Williams claims that he needs counsel to assist him at this stage because he is severely mentally ill, his confinement at WSPF is extremely restrictive and his claims will require expert testimony. Nearly all pro se litigants are untrained in the law and many of them are raising issues about medical care. There is no categorical rule that all prisoners challenging the adequacy of their medical care are entitled to counsel. See Williams v. Swenson, 747 Fed.Appx. 432, 434 (7th Cir. 2019) (affirming district court's denial of request for counsel in medical care case); Dobbey v. Carter, 734 Fed.Appx. 362, 364 (7th Cir. 2018) (same); Romanelli v. Suliene, 615 F.3d 847, 853 (7th Cir. 2010) (same). The law governing his claim is well established and was explained to him in the screening order, and at this point, it is not clear yet whether the case will turn on questions requiring medical expertise. See Redman v. Doehling, 751 Fed.Appx. 900, 905 (7th Cir. 2018) (“Redman could litigate his claims himself because they turned on historical facts as opposed to medical evidence”).

         As to Williams' mental health issues, while the court does not underestimate the challenges posed by his mental illness, Williams' filings in this case, as well as his communications with counsel and discovery requests, suggest that his mental illness has not prevented him from engaging in discovery. While Williams' requests may have been broad, his communications with counsel suggest that he understands the nature of his claims and that he is enthusiastic about pursuing them. Furthermore, his filings suggest that he is capable of reviewing this court's orders. Accordingly, the court is not persuaded that Williams cannot continue to litigate this lawsuit without the assistance of an attorney. That said, if any of his claims survive summary judgment and he proceeds to trial, Williams may renew his motion at that time, provided that he provides a detailed explanation of how the claims proceeding to trial are too complex for him to litigate on his own.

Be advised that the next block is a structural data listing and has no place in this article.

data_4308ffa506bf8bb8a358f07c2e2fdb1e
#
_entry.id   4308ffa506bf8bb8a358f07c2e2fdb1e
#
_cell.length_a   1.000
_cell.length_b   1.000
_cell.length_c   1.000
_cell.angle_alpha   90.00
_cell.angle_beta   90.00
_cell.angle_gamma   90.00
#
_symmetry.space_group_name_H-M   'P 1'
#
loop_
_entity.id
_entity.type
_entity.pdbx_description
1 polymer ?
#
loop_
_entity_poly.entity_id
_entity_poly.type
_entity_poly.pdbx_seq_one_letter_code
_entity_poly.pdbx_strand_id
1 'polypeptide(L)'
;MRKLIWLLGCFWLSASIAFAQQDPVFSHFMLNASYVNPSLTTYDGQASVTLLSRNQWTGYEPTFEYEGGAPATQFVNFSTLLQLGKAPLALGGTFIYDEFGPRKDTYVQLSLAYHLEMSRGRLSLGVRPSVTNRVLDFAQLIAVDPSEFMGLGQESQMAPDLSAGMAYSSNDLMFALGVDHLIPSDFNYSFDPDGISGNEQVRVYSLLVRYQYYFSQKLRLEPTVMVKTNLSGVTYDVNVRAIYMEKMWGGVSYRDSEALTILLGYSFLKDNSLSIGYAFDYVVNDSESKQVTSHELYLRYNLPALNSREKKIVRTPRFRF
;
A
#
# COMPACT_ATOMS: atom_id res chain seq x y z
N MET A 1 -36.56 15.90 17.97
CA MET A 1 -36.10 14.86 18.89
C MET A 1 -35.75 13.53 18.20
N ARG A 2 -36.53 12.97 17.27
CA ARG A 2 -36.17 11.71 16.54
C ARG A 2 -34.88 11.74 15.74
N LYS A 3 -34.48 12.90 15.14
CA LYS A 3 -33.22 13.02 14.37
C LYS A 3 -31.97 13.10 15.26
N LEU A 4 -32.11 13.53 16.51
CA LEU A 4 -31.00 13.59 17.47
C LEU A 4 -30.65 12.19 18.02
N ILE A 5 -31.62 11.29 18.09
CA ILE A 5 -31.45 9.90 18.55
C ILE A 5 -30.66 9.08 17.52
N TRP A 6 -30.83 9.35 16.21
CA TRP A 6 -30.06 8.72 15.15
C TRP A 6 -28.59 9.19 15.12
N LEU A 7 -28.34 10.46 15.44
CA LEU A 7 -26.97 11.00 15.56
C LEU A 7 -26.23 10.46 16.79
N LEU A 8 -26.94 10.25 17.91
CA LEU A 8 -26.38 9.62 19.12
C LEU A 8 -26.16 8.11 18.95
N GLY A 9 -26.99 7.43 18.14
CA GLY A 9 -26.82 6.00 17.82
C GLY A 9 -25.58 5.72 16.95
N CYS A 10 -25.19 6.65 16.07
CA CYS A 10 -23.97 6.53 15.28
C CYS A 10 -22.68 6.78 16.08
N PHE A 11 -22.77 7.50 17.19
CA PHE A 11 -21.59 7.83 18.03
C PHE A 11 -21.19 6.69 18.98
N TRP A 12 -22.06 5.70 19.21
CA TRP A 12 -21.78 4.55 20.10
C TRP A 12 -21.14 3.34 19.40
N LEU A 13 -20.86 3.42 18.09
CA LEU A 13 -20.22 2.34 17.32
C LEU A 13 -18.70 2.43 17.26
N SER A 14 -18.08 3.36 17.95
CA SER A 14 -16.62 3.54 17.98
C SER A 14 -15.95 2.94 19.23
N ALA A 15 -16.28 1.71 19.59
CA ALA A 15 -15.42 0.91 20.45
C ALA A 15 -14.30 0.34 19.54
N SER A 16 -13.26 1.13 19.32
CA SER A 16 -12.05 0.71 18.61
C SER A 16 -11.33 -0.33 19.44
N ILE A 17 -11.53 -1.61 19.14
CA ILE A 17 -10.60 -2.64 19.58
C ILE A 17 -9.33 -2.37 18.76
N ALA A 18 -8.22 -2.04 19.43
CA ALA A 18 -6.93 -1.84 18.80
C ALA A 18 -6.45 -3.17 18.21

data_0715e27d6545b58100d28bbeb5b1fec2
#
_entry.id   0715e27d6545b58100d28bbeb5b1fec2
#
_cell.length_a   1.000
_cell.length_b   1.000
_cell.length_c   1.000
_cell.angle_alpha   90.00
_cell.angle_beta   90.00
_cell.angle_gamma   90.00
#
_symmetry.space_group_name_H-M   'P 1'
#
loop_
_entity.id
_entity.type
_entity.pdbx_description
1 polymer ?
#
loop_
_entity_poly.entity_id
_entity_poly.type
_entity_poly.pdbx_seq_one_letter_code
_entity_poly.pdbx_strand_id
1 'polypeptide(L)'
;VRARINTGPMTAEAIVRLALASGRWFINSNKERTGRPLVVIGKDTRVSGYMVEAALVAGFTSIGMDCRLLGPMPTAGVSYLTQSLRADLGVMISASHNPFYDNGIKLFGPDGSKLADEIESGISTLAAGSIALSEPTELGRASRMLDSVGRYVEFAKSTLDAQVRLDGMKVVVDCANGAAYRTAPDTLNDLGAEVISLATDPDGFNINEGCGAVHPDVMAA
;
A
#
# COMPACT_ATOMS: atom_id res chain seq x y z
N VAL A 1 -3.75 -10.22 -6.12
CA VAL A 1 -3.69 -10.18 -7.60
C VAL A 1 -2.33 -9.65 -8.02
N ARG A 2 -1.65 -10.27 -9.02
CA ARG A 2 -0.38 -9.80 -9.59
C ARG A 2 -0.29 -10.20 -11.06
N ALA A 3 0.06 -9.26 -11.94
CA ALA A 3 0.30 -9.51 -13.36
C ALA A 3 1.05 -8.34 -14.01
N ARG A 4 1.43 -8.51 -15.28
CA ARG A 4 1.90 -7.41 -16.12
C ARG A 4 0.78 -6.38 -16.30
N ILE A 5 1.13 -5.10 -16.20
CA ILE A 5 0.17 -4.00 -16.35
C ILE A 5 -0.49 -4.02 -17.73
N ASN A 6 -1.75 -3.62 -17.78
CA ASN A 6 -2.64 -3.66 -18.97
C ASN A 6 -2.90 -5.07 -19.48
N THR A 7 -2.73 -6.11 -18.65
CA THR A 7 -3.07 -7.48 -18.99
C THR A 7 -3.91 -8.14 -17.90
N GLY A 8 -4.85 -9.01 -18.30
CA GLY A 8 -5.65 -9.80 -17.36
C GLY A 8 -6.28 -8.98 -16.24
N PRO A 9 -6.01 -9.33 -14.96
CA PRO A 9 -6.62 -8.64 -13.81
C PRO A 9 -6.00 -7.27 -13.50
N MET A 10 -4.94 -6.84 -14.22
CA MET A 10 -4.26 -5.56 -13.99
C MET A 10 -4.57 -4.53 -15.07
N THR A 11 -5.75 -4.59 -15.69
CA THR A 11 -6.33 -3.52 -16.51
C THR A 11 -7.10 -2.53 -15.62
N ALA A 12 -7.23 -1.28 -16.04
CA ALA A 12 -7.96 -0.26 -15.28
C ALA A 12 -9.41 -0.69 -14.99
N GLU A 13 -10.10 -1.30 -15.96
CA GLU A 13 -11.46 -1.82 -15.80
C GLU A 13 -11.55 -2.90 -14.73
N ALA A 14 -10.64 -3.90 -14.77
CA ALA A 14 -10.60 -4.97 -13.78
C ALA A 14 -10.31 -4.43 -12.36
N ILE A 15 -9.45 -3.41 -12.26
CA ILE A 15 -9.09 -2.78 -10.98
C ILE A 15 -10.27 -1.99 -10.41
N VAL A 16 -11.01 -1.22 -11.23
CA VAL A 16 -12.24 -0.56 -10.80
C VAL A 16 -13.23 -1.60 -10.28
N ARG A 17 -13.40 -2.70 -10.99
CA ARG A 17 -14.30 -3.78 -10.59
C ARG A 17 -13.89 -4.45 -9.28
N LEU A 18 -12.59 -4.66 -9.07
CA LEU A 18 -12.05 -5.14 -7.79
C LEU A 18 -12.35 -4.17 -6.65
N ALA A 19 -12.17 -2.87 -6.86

III. Motion for Extension of Time (dkt. #65)

         Finally, Williams most recently filed a motion for an extension of the May 3, 2019, dispositive motion deadline. While Williams is requesting an extension until October 15, 2019, that much time is unnecessary for him to prepare a motion for summary judgment. However, since the court is now allowing Williams to proceed against an additional defendant, Warner, it is fair to give the parties some additional time to prepare dispositive motions. Accordingly, I will extend the dispositive motion deadline to June 7, 2019.

         ORDER IT IS ORDERED that:

1) Plaintiff Travis Williams' motion for reconsideration (dkt. #46) is GRANTED, and plaintiff is GRANTED leave to proceed on Eighth Amendment deliberate indifference and negligence claims against defendant Candace Warner for her involvement in responding to his complaints about testicle pain between March and August of 2016, and for her alleged cancelling of his urology appointments in 2016.
2) The attorney general's office may have until May 1, 2019, to indicate whether it accepts service on behalf of defendant Candace Warner ...